Assessment of Hearts Deemed Unsuitable for Transplant With the Aim of Expanding the Donor Heart Pool.
The main question to be asked in this study is what is the potential for human hearts that have been deemed unacceptable for transplant, to be explanted and re-animated in a controlled, external environment to be assessed? Furthermore would the reanimated hearts be able to undergo improvement in their function in this external environment.
Ultimately this may lead to an increase the number of hearts available for transplantation.
|Study Design:||Observational Model: Case Control
Time Perspective: Prospective
|Official Title:||Ex Vivo Assessment of Human Hearts Deemed Unsuitable for Cardiac Transplant With the Ultimate Aim of Increasing the Number of Hearts Available for Transplant for Cardiac Failure Patients.|
- The investigators aim to measure an improvement in cardiac function (ie contractility) by measuring the Pressure Change/Time max (dP/dT), in mmHg/second, of the heart once it has achieved reanimation on the ex vivo circuit. [ Time Frame: 12 hours ] [ Designated as safety issue: No ]Can human hearts that have been deemed unacceptable for transplant be re-animated in a controlled, external environment to be assessed? Furthermore, can their function (contractility) be improved by ex vivo reperfusion? This will be measured using conductance catheters to measure the dP/dT max (mmHg/second) at various time intervals.
- Can their function (contractility measured in mmHg/second) of the hearts be improved by an additional re-oxygenation step during the cold phase of heart preservation? [ Time Frame: 24 hours ] [ Designated as safety issue: No ]Can these hearts be improved during the cold phase of transportation by either continuous circulation of preservation solution or oxygen gas through the heart? Hearts will be reperfused on the ex vivo circuit having been subjected to either method of preservation and their contractility measurements (mmHg/sec) once reanimated will be compared.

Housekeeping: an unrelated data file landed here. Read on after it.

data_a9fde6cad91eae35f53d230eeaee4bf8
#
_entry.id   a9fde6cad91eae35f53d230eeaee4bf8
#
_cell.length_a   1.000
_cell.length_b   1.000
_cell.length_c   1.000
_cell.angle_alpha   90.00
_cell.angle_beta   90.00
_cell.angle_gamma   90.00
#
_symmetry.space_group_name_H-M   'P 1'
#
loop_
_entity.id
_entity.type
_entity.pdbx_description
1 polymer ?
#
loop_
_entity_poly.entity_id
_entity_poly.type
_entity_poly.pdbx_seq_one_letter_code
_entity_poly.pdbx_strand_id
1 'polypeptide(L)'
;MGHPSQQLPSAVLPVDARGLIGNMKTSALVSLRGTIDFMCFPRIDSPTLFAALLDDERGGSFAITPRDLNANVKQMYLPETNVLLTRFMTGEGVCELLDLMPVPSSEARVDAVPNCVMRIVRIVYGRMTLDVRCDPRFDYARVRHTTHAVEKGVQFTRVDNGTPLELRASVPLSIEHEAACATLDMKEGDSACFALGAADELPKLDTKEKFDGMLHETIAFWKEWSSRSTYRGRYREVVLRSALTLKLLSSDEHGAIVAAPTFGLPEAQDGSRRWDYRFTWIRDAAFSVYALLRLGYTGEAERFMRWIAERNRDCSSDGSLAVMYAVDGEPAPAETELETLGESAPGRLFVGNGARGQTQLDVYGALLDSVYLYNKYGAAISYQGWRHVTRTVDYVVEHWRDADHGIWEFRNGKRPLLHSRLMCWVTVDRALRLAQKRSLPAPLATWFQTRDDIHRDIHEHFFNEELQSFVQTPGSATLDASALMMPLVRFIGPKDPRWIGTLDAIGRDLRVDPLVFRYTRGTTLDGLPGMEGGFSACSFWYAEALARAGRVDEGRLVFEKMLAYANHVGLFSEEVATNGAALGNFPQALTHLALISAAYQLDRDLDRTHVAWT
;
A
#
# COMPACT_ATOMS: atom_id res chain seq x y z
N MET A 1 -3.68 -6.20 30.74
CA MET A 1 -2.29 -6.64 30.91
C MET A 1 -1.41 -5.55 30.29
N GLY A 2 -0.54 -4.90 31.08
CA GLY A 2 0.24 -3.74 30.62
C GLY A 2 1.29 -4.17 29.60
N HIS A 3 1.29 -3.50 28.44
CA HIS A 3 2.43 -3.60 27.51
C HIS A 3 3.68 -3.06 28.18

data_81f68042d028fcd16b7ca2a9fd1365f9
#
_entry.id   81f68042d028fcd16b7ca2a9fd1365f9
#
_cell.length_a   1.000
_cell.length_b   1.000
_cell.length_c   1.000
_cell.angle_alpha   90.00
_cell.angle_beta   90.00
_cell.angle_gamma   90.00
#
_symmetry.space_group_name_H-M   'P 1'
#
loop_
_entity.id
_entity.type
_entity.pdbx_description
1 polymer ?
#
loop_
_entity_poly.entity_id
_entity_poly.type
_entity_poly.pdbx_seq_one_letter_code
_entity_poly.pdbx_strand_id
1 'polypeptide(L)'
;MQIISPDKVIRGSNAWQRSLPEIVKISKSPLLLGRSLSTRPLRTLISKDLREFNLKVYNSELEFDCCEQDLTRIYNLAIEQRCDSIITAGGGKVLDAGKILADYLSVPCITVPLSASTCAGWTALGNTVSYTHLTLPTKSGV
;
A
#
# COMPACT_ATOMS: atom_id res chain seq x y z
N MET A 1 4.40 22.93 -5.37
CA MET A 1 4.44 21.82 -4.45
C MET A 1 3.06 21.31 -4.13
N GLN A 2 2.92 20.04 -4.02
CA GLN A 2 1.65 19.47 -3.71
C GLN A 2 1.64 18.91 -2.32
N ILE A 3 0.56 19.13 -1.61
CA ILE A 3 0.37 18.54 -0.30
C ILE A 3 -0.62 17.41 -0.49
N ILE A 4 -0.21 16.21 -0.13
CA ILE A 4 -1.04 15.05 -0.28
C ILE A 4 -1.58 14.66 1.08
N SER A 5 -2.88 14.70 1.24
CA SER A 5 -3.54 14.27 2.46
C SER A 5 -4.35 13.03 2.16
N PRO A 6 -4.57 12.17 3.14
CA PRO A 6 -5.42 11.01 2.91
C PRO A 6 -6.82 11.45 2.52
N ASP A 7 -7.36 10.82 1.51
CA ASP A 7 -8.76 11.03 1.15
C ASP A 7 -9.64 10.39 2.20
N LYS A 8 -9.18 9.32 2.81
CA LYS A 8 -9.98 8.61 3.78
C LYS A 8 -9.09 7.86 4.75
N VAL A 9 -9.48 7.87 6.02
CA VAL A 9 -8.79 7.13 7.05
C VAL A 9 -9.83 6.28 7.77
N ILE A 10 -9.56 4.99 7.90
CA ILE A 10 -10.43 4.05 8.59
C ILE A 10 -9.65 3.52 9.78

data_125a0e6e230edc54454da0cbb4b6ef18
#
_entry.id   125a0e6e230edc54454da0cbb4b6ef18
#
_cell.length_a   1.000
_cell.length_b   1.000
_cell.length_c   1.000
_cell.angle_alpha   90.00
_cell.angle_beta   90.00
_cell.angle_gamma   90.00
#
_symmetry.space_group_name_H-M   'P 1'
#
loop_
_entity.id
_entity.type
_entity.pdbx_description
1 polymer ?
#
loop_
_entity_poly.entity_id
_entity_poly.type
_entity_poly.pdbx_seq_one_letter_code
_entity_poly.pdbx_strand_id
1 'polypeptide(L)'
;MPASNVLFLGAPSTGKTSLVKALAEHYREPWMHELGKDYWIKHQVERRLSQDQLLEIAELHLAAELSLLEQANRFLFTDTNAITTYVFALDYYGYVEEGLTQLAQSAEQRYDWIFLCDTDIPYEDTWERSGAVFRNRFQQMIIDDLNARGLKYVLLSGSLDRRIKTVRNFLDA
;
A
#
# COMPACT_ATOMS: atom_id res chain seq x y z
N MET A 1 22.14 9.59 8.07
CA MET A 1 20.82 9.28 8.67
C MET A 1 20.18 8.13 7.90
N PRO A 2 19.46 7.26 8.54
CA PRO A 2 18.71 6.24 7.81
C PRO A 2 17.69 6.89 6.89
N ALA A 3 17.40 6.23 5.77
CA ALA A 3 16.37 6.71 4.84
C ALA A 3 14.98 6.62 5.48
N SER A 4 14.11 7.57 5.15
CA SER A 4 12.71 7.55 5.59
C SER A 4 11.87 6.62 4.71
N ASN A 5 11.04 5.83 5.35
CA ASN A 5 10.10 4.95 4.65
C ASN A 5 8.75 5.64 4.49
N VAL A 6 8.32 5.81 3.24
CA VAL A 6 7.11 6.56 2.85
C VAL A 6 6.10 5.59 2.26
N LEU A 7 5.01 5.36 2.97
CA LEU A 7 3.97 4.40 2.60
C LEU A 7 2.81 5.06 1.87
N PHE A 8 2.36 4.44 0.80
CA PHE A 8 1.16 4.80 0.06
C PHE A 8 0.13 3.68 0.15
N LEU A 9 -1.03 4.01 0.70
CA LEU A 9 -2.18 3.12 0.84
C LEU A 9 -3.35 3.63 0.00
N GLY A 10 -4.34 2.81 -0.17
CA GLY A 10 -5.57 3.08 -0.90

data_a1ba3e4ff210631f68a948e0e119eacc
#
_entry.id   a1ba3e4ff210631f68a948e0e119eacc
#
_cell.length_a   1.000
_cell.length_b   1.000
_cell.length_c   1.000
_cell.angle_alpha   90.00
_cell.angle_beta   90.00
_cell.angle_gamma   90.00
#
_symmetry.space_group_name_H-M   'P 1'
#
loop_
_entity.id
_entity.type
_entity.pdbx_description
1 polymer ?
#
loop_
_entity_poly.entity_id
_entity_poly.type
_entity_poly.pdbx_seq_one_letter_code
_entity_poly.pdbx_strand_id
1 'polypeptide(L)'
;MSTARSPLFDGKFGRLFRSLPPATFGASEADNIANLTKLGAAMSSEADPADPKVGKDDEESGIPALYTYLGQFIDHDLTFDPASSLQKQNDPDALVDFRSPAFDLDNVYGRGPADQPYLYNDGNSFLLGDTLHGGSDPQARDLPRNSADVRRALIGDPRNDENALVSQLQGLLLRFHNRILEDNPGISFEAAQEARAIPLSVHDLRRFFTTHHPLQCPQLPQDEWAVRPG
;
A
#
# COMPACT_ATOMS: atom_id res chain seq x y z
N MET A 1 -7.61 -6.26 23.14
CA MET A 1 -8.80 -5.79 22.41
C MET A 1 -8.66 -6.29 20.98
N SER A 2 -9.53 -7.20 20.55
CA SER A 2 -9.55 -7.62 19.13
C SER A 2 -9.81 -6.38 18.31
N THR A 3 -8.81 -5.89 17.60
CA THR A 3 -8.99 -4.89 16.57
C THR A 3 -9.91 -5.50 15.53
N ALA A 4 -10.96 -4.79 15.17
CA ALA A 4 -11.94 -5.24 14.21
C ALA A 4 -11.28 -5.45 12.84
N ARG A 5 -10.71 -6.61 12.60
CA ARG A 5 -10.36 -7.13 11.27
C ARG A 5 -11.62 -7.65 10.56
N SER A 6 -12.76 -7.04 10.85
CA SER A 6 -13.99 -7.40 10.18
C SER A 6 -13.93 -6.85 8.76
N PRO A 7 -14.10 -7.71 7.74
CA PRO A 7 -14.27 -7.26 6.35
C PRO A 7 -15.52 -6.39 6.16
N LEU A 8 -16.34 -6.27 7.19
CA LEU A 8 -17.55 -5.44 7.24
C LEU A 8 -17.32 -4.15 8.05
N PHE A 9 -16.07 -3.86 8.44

Biospecimen Retention: Samples With DNA
Myocardial biopsies, serum samples.
|Study Start Date:||February 2013|
|Estimated Study Completion Date:||December 2014|
|Estimated Primary Completion Date:||December 2013 (Final data collection date for primary outcome measure)|
Organ Donors (declared Brainstem-Dead)
This group of subjects is defined as those who have previously expressed their future wish to organ donation and who have suffered events leading to declaration of brainstem-death. Furthermore these subjects will have had their hearts declined for heart transplantation on the basis of poor function.
Year on year with improvement in road safety and improvement in neurosurgery the number of ideal young brain dead donors have been declining whilst the number of more marginal donors have been increasing. The consequence of this is the number of heart transplants being performed have steadily declined.
At present there are 600 hearts from brain dead donors offered for transplant every year in the United Kingdom (UK). Of these 200 have anatomical reasons why they cannot be used for transplant such as ischaemic heart disease. 100 are transplanted and the remaining 300 hearts are judged to have inferior function which probably occurs as a direct result of brain death (Dark).
Ex vivo 'rig' testing has been developed for lungs that were judged unsuitable for transplantation. As a result several donor lungs have been 'improved' by warm perfusion on the rig to the extent that they became suitable for transplantation and so national lung transplant rates are increasing (Dark). The aim would be to develop a similar approach for the heart.
Please refer to this study by its ClinicalTrials.gov identifier: NCT01780597
|Contact: David Talbot, MBBS PhD MD||01912336161 ext email@example.com|
|Freeman Hospital||Not yet recruiting|
|Newcastle Upon Tyne, Tyne & Wear, United Kingdom, NE7 7DN|
|Contact: David Talbot, MBBS PhD MD 01912336161 ext 39110 firstname.lastname@example.org|
|Sub-Investigator: Guy MacGowan, MBBS MD|
|Sub-Investigator: Omar Mownah, MBBS BSc|
|Principal Investigator:||David Talbot, MBBS PhD MD||Newcastle-upon-Tyne Hospitals NHS Trust|